There are many philosophical reasons to oppose term limits, but for purely practical reasons they interfere with the continuity of board business. Next year, no board member will term out. But in 2024, three of the four sitting board members must leave the board under the current bylaws. And it gets worse: In 2025, all sitting board members will term out. In just two years’ time, seven members of a 13-member board will be gone.
Surely no one can think that this is desirable for any corporation or organization, especially in one in which there is so much diversity of issues: finances, a wide array of events, public relations, club membership, breeding issues, the registry, etc. And because the amendment is only concerned with numbers, the best officers will leave office along with the others. And they will leave not as a result of the will of the delegates, who are charged with electing them, but as a result of an amendment that is blind to issues of quality of service and institutional memory, among others. The importance of continuity is implicit in the existence of four-year terms. Otherwise, the bylaws would allow one-year terms for all board members, requiring an annual election for all board members.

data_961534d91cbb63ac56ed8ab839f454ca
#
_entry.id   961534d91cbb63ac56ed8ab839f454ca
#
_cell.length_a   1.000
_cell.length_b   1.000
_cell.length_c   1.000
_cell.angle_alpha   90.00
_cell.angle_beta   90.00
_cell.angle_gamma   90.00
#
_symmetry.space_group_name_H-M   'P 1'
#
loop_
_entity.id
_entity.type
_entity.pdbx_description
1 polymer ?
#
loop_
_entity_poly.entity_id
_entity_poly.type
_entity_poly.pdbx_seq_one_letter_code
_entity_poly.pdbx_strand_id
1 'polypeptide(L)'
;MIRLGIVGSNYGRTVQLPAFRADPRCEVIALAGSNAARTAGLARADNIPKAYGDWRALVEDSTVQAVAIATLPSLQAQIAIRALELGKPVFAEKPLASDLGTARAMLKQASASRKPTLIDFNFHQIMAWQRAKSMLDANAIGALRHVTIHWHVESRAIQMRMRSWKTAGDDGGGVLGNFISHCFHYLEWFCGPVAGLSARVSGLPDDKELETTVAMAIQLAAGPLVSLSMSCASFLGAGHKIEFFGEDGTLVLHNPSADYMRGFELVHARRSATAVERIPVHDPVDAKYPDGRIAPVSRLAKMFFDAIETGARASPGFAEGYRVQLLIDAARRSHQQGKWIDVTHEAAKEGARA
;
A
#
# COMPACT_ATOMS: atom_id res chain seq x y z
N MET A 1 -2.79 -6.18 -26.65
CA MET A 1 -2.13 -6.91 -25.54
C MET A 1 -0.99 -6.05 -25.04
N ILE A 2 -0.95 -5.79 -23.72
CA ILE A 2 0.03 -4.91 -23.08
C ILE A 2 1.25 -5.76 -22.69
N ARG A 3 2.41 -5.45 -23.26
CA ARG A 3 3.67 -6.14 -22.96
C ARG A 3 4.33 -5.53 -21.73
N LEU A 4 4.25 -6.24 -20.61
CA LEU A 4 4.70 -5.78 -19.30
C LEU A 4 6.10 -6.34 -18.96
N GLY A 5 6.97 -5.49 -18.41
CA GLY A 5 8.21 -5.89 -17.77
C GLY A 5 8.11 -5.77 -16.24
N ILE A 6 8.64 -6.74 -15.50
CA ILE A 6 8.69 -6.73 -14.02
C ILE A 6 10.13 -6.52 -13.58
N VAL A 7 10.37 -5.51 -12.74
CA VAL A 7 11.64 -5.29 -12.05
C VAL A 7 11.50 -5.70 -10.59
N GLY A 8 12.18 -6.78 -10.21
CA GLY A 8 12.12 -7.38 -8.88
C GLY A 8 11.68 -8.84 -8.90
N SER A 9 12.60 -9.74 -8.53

The constitutional structure of the AKC clearly gives the board of directors the power to establish policy, regulations and rules, and oversee the governance of the organization. It is the job of the staff to implement all of that. It is true of all governments at all levels, and also of the AKC, that when there is no continuity at the board level, no solid institutional memory, staff become more powerful. AKC has a competent and professional staff, but the constitution requires that the board retain governing power.